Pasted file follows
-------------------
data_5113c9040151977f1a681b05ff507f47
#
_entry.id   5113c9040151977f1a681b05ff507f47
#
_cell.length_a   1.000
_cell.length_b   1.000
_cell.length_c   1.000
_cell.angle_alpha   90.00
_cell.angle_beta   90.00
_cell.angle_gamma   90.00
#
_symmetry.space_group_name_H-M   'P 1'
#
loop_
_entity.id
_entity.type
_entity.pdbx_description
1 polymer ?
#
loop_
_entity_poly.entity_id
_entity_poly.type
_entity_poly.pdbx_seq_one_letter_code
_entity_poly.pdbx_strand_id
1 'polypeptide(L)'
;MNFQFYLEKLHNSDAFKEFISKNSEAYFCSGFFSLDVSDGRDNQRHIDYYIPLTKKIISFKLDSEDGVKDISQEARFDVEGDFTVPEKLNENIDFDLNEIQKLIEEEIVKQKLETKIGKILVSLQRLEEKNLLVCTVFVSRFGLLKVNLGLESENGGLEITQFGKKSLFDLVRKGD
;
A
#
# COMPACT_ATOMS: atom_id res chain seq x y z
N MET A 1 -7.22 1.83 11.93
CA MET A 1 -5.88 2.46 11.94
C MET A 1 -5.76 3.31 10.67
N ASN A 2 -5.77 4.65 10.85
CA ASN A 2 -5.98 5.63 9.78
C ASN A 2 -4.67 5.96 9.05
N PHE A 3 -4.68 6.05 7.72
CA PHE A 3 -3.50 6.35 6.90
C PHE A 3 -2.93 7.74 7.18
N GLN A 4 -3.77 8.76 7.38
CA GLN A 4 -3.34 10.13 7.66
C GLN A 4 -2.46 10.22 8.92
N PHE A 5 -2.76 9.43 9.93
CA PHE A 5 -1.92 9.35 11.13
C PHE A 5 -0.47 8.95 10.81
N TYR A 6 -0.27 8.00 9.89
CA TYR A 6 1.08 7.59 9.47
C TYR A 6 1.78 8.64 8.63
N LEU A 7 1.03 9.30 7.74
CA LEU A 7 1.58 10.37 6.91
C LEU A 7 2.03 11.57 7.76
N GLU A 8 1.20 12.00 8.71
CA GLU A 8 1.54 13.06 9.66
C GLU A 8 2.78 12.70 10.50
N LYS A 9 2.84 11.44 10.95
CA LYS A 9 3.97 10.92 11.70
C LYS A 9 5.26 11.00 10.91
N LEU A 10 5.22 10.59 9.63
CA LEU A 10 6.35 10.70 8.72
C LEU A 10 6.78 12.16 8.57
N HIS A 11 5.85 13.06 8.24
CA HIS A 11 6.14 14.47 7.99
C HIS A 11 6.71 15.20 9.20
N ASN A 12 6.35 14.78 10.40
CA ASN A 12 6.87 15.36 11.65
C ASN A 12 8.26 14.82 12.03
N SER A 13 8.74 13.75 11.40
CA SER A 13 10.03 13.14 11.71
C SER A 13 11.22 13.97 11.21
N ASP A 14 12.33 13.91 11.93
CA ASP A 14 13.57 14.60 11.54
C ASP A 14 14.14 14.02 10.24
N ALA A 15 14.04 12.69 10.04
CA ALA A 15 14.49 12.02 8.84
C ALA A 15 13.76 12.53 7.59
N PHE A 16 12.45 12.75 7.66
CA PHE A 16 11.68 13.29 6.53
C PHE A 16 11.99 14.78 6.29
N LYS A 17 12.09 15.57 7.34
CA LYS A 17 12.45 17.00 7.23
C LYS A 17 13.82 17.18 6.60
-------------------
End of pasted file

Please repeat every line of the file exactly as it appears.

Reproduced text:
data_5113c9040151977f1a681b05ff507f47
#
_entry.id   5113c9040151977f1a681b05ff507f47
#
_cell.length_a   1.000
_cell.length_b   1.000
_cell.length_c   1.000
_cell.angle_alpha   90.00
_cell.angle_beta   90.00
_cell.angle_gamma   90.00
#
_symmetry.space_group_name_H-M   'P 1'
#
loop_
_entity.id
_entity.type
_entity.pdbx_description
1 polymer ?
#
loop_
_entity_poly.entity_id
_entity_poly.type
_entity_poly.pdbx_seq_one_letter_code
_entity_poly.pdbx_strand_id
1 'polypeptide(L)'
;MNFQFYLEKLHNSDAFKEFISKNSEAYFCSGFFSLDVSDGRDNQRHIDYYIPLTKKIISFKLDSEDGVKDISQEARFDVEGDFTVPEKLNENIDFDLNEIQKLIEEEIVKQKLETKIGKILVSLQRLEEKNLLVCTVFVSRFGLLKVNLGLESENGGLEITQFGKKSLFDLVRKGD
;
A
#
# COMPACT_ATOMS: atom_id res chain seq x y z
N MET A 1 -7.22 1.83 11.93
CA MET A 1 -5.88 2.46 11.94
C MET A 1 -5.76 3.31 10.67
N ASN A 2 -5.77 4.65 10.85
CA ASN A 2 -5.98 5.63 9.78
C ASN A 2 -4.67 5.96 9.05
N PHE A 3 -4.68 6.05 7.72
CA PHE A 3 -3.50 6.35 6.90
C PHE A 3 -2.93 7.74 7.18
N GLN A 4 -3.77 8.76 7.38
CA GLN A 4 -3.34 10.13 7.66
C GLN A 4 -2.46 10.22 8.92
N PHE A 5 -2.76 9.43 9.93
CA PHE A 5 -1.92 9.35 11.13
C PHE A 5 -0.47 8.95 10.81
N TYR A 6 -0.27 8.00 9.89
CA TYR A 6 1.08 7.59 9.47
C TYR A 6 1.78 8.64 8.63
N LEU A 7 1.03 9.30 7.74
CA LEU A 7 1.58 10.37 6.91
C LEU A 7 2.03 11.57 7.76
N GLU A 8 1.20 12.00 8.71
CA GLU A 8 1.54 13.06 9.66
C GLU A 8 2.78 12.70 10.50
N LYS A 9 2.84 11.44 10.95
CA LYS A 9 3.97 10.92 11.70
C LYS A 9 5.26 11.00 10.91
N LEU A 10 5.22 10.59 9.63
CA LEU A 10 6.35 10.70 8.72
C LEU A 10 6.78 12.16 8.57
N HIS A 11 5.85 13.06 8.24
CA HIS A 11 6.14 14.47 7.99
C HIS A 11 6.71 15.20 9.20
N ASN A 12 6.35 14.78 10.40
CA ASN A 12 6.87 15.36 11.65
C ASN A 12 8.26 14.82 12.03
N SER A 13 8.74 13.75 11.40
CA SER A 13 10.03 13.14 11.71
C SER A 13 11.22 13.97 11.21
N ASP A 14 12.33 13.91 11.93
CA ASP A 14 13.57 14.60 11.54
C ASP A 14 14.14 14.02 10.24
N ALA A 15 14.04 12.69 10.04
CA ALA A 15 14.49 12.02 8.84
C ALA A 15 13.76 12.53 7.59
N PHE A 16 12.45 12.75 7.66
CA PHE A 16 11.68 13.29 6.53
C PHE A 16 11.99 14.78 6.29
N LYS A 17 12.09 15.57 7.34
CA LYS A 17 12.45 17.00 7.23
C LYS A 17 13.82 17.18 6.60